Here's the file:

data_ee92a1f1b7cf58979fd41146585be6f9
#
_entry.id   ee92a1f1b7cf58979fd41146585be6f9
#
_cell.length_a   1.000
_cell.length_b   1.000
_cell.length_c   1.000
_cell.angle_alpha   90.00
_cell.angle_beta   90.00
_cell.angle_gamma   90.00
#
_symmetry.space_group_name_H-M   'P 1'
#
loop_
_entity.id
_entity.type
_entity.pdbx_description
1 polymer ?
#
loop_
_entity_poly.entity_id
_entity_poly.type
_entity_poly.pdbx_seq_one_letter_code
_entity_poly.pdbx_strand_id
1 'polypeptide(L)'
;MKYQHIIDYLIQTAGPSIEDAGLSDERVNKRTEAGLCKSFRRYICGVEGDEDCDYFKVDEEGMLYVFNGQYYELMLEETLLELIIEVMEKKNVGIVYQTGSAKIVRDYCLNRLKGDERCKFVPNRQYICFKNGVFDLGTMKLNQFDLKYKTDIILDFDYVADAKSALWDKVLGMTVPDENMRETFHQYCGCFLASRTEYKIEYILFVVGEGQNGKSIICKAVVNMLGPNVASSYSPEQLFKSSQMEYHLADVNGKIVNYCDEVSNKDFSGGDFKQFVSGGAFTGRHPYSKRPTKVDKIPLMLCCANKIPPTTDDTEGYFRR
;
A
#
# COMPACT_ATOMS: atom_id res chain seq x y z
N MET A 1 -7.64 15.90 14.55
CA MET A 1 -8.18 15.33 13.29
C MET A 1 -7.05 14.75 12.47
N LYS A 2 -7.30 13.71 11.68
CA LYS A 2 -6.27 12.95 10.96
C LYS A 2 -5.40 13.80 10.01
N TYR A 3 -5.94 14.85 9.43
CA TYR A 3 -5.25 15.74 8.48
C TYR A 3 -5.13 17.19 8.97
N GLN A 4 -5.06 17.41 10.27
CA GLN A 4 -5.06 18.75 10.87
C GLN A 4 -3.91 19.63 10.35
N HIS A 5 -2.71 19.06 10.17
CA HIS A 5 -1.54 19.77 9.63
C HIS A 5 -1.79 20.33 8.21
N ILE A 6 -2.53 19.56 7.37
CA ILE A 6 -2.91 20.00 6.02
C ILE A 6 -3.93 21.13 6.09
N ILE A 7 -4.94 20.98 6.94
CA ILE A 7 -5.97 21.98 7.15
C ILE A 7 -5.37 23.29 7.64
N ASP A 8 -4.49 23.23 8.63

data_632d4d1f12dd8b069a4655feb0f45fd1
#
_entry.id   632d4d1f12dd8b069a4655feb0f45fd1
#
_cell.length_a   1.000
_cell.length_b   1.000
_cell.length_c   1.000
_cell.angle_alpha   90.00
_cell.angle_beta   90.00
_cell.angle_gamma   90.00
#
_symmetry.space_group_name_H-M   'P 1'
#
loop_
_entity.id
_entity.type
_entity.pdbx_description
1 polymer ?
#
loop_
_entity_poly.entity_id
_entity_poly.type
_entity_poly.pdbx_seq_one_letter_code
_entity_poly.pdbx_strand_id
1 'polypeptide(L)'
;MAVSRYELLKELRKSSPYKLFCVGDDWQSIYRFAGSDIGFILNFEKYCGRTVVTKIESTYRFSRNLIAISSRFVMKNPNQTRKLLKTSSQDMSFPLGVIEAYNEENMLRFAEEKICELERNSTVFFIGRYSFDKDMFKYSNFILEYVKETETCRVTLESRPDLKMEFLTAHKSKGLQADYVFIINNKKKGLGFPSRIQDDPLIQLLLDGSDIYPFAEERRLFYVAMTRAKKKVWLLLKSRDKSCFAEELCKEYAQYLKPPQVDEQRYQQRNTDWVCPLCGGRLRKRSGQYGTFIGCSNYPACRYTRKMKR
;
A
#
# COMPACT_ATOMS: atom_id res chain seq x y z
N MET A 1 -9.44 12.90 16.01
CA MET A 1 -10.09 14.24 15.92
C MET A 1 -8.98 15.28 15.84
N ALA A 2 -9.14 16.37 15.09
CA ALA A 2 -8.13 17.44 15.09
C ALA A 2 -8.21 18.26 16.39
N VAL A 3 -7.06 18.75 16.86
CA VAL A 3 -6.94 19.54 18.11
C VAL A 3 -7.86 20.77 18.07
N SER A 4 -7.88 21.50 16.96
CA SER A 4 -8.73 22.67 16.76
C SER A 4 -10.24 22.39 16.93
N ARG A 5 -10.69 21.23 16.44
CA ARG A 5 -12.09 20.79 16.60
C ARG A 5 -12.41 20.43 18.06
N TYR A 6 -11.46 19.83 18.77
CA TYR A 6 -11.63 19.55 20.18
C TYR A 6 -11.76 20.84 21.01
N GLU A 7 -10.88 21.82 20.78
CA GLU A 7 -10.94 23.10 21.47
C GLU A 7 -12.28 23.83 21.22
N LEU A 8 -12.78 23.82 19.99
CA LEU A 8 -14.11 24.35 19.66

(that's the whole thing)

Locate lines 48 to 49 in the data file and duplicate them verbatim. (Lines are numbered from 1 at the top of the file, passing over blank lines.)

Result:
C ILE A 6 -3.93 21.13 6.09
N ILE A 7 -4.94 20.98 6.94